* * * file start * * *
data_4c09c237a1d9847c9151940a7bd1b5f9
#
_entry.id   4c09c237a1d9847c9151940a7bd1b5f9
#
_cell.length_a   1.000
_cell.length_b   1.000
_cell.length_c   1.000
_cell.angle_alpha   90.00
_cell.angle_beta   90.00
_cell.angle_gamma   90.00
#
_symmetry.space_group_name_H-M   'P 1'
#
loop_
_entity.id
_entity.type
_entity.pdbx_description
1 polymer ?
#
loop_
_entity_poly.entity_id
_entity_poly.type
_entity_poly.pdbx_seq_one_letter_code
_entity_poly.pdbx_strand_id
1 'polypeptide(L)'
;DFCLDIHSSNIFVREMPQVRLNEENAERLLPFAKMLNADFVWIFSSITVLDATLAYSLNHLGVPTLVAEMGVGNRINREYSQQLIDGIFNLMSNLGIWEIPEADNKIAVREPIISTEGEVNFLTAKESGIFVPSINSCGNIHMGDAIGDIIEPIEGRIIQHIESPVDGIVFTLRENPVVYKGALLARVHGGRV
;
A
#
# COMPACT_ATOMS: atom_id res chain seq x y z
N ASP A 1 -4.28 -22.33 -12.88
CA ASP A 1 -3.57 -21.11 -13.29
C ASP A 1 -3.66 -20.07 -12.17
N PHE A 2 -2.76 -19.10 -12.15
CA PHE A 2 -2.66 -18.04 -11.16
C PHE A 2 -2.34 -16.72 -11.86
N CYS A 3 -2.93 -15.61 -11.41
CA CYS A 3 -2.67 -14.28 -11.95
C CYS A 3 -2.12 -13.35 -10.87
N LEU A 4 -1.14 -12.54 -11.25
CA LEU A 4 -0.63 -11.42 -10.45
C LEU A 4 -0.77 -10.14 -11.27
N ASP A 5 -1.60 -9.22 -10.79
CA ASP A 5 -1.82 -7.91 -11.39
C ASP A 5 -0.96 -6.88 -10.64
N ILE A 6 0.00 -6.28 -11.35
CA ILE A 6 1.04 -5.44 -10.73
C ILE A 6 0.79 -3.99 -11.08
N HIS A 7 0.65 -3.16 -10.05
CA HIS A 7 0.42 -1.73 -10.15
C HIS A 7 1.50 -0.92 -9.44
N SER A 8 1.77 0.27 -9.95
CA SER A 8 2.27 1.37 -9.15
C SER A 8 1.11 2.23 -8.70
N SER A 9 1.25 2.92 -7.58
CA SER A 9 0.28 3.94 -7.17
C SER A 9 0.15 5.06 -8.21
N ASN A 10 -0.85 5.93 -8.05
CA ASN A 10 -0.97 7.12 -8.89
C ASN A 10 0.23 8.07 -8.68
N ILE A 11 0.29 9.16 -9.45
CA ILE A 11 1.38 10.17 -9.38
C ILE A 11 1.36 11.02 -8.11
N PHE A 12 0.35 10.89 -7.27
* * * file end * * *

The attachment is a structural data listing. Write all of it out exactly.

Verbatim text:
data_4c09c237a1d9847c9151940a7bd1b5f9
#
_entry.id   4c09c237a1d9847c9151940a7bd1b5f9
#
_cell.length_a   1.000
_cell.length_b   1.000
_cell.length_c   1.000
_cell.angle_alpha   90.00
_cell.angle_beta   90.00
_cell.angle_gamma   90.00
#
_symmetry.space_group_name_H-M   'P 1'
#
loop_
_entity.id
_entity.type
_entity.pdbx_description
1 polymer ?
#
loop_
_entity_poly.entity_id
_entity_poly.type
_entity_poly.pdbx_seq_one_letter_code
_entity_poly.pdbx_strand_id
1 'polypeptide(L)'
;DFCLDIHSSNIFVREMPQVRLNEENAERLLPFAKMLNADFVWIFSSITVLDATLAYSLNHLGVPTLVAEMGVGNRINREYSQQLIDGIFNLMSNLGIWEIPEADNKIAVREPIISTEGEVNFLTAKESGIFVPSINSCGNIHMGDAIGDIIEPIEGRIIQHIESPVDGIVFTLRENPVVYKGALLARVHGGRV
;
A
#
# COMPACT_ATOMS: atom_id res chain seq x y z
N ASP A 1 -4.28 -22.33 -12.88
CA ASP A 1 -3.57 -21.11 -13.29
C ASP A 1 -3.66 -20.07 -12.17
N PHE A 2 -2.76 -19.10 -12.15
CA PHE A 2 -2.66 -18.04 -11.16
C PHE A 2 -2.34 -16.72 -11.86
N CYS A 3 -2.93 -15.61 -11.41
CA CYS A 3 -2.67 -14.28 -11.95
C CYS A 3 -2.12 -13.35 -10.87
N LEU A 4 -1.14 -12.54 -11.25
CA LEU A 4 -0.63 -11.42 -10.45
C LEU A 4 -0.77 -10.14 -11.27
N ASP A 5 -1.60 -9.22 -10.79
CA ASP A 5 -1.82 -7.91 -11.39
C ASP A 5 -0.96 -6.88 -10.64
N ILE A 6 0.00 -6.28 -11.35
CA ILE A 6 1.04 -5.44 -10.73
C ILE A 6 0.79 -3.99 -11.08
N HIS A 7 0.65 -3.16 -10.05
CA HIS A 7 0.42 -1.73 -10.15
C HIS A 7 1.50 -0.92 -9.44
N SER A 8 1.77 0.27 -9.95
CA SER A 8 2.27 1.37 -9.15
C SER A 8 1.11 2.23 -8.70
N SER A 9 1.25 2.92 -7.58
CA SER A 9 0.28 3.94 -7.17
C SER A 9 0.15 5.06 -8.21
N ASN A 10 -0.85 5.93 -8.05
CA ASN A 10 -0.97 7.12 -8.89
C ASN A 10 0.23 8.07 -8.68
N ILE A 11 0.29 9.16 -9.45
CA ILE A 11 1.38 10.17 -9.38
C ILE A 11 1.36 11.02 -8.11
N PHE A 12 0.35 10.89 -7.27